Big Energy’s role in the transition to lower-carbon energies could bring big opportunities.

But it could also bring risks as a flood of clean energy technologies and projects compete for limited dollars in-house.

“We’re inundated with opportunities, which is actually a really good thing, and I have not seen those drop off in the last few years despite all sorts of macro and geopolitical challenges that are out there,” said Jeff Gustavson, president of Chevron New Energies. “There’s still a lot of momentum in this space … but we look for two things. Will it scale? Is it a solution that will work? And that comes down to cost primarily. And, do we offer something that adds value?”

The competition for capital was among the topics discussed during a recent energy conference. The discussion took place as energy companies balance meeting today’s energy needs while doing their part to lower global greenhouse-gas emissions and turning profits. Traditional oil and gas companies, including Chevron Corp. and Shell, have been adding new clean energy technologies to the mix.

No Silver Bullet: Chevron, Shell on Lower-carbon Risks, Collaboration
Jeff Gustavson, president of Chevron New Energies, and Anna Mascolo, executive vice president of Shell’s Low Carbon Solutions, discuss the energy transition at the NY BNEF Summit in New York on April 17. (Source: BNEF Summit New York/Hart Energy)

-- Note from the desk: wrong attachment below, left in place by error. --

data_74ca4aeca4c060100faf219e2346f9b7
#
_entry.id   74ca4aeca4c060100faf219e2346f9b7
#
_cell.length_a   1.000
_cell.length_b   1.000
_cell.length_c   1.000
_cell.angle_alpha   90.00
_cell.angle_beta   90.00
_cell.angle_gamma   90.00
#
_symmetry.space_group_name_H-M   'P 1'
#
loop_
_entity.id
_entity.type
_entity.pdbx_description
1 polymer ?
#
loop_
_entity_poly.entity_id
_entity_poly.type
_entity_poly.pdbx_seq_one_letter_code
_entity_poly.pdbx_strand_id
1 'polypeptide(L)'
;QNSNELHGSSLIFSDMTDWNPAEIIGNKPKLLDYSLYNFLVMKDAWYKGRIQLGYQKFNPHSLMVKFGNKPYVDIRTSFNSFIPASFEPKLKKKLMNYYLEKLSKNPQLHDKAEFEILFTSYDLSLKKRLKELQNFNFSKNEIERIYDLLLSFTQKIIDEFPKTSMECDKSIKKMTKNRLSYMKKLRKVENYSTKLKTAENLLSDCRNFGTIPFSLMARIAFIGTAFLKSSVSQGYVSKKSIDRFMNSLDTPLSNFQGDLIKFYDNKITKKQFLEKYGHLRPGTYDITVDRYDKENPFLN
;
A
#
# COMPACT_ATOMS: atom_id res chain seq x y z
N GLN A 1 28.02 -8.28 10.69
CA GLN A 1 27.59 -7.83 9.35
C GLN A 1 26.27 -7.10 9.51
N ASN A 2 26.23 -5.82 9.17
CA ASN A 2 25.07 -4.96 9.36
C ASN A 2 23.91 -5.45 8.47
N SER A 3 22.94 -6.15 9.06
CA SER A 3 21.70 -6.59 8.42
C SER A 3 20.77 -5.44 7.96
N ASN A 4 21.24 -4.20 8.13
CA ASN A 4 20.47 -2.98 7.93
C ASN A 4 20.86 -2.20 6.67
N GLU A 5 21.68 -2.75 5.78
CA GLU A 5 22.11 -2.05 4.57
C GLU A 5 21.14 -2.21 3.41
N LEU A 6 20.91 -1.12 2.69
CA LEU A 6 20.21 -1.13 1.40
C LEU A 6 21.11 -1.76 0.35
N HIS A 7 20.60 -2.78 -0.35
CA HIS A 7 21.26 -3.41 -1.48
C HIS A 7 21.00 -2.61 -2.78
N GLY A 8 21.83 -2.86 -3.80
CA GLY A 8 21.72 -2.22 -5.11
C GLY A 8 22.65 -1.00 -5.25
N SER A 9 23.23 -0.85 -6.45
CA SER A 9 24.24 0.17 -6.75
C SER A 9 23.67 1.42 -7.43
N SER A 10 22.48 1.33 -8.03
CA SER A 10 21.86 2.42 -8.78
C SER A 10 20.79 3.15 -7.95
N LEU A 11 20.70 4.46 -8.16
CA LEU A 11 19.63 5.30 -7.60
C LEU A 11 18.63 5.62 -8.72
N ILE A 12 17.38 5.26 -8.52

However, every technology with potential will not make the cut—at least not today, given new energies, just like other parts of the business must meet a minimum returns threshold.

“You can get you can run off in a lot of different directions and chase a lot of things that either won’t work in the near term — near term here is in the next decade — or they don’t fit the skills of a company like Chevron or a company like Shell. It’s very difficult to have to say no to more things than you say yes to.”

‘Balanced approach’

Companies realize many low-carbon technologies lack economies of scale to compete on the same level as oil and gas. Some products, such as biofuels, are not yet available at scale, said Anna Mascolo, executive vice president of Shell’s Low Carbon Solutions.

Expectations for returns therefore differ. For these projects, the company is looking at about a 12% return, Mascolo said.

“When you look at hydrogen and CCUS, it is 10% and above, with a view that over time as you scale, you’re able to get the right return levels,” she said.

In 2023, Shell invested $5.6 billion in low-carbon energy technologies that included biofuels, carbon capture and storage (CCS), EVs, hydrogen and renewable generation, Mascolo said.

The European energy company has come under fire in the past on what some considered a reversal of earlier commitments toward clean energy and a shift away from fossil fuels. About a quarter of Shell’s capital spending is on low-carbon energy solutions.

A balanced approach is needed given energy needs today, Mascolo said, with a mixture of capital in both the traditional business and new energy.